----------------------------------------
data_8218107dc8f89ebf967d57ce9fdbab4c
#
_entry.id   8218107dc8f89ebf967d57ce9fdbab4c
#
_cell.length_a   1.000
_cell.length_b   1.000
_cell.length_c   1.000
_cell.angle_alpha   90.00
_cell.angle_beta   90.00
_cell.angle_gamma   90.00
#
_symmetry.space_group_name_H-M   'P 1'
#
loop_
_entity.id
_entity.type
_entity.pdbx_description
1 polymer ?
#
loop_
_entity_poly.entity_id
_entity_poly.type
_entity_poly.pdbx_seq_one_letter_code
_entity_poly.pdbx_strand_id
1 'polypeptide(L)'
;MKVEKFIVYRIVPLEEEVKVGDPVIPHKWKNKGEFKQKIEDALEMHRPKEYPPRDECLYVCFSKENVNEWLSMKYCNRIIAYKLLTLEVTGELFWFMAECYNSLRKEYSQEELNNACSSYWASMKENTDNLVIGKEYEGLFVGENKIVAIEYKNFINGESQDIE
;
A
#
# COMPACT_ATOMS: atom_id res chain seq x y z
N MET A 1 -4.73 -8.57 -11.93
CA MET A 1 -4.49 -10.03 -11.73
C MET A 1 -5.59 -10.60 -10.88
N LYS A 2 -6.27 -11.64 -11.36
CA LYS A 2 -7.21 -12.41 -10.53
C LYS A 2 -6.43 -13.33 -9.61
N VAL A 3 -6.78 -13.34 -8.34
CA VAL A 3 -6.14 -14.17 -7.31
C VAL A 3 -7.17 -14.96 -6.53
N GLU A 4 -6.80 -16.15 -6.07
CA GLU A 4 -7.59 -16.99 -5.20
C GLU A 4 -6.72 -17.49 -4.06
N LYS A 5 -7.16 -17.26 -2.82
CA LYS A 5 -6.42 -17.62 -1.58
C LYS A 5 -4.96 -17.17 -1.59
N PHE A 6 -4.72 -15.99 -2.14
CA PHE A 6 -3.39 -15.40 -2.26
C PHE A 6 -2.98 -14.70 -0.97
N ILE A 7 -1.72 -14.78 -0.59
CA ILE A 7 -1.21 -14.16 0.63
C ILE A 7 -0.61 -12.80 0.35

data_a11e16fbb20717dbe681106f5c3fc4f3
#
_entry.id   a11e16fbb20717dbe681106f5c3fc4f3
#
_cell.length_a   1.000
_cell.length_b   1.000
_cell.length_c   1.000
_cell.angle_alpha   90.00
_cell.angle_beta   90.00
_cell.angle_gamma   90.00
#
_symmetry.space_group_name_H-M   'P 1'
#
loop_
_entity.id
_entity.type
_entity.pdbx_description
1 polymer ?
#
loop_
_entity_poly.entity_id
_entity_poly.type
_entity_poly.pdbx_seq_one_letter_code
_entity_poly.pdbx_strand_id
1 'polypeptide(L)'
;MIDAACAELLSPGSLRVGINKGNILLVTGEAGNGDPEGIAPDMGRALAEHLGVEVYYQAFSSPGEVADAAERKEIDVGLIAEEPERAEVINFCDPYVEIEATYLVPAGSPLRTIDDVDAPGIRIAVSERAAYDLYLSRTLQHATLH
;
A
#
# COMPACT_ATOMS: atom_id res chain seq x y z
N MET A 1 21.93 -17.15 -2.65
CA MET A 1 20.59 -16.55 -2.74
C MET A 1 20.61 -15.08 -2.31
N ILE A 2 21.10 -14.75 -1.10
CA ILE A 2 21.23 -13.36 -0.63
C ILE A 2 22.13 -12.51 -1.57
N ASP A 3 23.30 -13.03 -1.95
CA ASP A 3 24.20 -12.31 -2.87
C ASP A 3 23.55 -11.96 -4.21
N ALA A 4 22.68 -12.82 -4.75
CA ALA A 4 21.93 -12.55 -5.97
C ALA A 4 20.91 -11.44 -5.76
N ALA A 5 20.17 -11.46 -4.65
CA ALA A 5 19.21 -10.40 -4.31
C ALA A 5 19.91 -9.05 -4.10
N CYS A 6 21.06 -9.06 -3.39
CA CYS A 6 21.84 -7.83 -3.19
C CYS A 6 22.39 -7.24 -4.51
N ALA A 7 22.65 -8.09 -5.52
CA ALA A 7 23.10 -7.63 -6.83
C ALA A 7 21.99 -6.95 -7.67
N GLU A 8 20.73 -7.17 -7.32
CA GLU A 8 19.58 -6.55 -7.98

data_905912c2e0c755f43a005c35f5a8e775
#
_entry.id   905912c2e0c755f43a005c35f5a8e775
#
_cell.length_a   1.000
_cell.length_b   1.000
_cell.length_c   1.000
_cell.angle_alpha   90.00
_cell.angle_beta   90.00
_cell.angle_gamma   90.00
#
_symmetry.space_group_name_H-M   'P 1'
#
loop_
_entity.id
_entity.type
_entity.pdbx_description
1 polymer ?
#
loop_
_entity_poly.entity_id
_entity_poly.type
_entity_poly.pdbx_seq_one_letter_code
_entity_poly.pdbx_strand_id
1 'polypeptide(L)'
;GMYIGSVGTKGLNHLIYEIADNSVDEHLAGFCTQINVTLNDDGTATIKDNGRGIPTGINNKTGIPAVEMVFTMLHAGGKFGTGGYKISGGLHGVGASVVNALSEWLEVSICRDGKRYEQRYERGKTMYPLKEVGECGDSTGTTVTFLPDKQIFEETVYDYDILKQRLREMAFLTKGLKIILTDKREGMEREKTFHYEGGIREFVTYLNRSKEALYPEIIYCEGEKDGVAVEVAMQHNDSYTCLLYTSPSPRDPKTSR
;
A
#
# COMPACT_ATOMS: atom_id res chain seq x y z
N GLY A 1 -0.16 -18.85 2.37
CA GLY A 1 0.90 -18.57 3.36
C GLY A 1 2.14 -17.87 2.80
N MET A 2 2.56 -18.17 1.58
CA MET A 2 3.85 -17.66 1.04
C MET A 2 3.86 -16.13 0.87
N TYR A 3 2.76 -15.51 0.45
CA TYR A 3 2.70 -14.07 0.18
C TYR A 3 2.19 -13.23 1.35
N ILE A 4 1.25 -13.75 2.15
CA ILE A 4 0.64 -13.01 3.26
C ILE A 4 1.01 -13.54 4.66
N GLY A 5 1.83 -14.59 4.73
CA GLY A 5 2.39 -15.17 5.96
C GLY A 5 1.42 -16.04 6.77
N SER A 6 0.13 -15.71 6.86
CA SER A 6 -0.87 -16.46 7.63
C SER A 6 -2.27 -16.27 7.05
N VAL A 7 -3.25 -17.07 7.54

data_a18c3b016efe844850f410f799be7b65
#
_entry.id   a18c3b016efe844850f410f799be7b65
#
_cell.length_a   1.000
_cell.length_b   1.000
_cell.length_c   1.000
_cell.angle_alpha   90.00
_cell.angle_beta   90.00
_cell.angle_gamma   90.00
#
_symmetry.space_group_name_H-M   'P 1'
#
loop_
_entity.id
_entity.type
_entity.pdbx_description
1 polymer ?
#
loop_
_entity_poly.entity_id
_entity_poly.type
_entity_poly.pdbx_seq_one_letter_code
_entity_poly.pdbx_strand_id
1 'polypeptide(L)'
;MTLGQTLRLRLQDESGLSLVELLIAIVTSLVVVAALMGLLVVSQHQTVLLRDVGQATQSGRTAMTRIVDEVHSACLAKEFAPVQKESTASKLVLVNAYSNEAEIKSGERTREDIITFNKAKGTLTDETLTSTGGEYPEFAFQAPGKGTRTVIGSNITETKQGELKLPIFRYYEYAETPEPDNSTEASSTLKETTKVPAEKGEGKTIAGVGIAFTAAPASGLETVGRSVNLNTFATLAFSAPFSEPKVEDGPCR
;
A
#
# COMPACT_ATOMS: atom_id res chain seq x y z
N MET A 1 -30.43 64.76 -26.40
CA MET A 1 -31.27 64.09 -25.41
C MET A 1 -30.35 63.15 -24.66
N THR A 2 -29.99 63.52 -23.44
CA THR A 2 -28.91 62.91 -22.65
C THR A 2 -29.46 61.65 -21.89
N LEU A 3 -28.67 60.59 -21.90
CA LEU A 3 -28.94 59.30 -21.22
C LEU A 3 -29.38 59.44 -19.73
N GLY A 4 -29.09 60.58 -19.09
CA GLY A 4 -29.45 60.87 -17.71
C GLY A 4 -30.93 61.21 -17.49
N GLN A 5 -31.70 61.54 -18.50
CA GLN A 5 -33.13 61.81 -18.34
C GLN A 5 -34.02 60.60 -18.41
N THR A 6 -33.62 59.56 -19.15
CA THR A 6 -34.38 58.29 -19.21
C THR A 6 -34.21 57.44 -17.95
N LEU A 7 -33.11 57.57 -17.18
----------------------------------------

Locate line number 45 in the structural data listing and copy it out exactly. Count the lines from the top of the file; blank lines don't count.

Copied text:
C LYS A 5 -4.96 -17.17 -1.59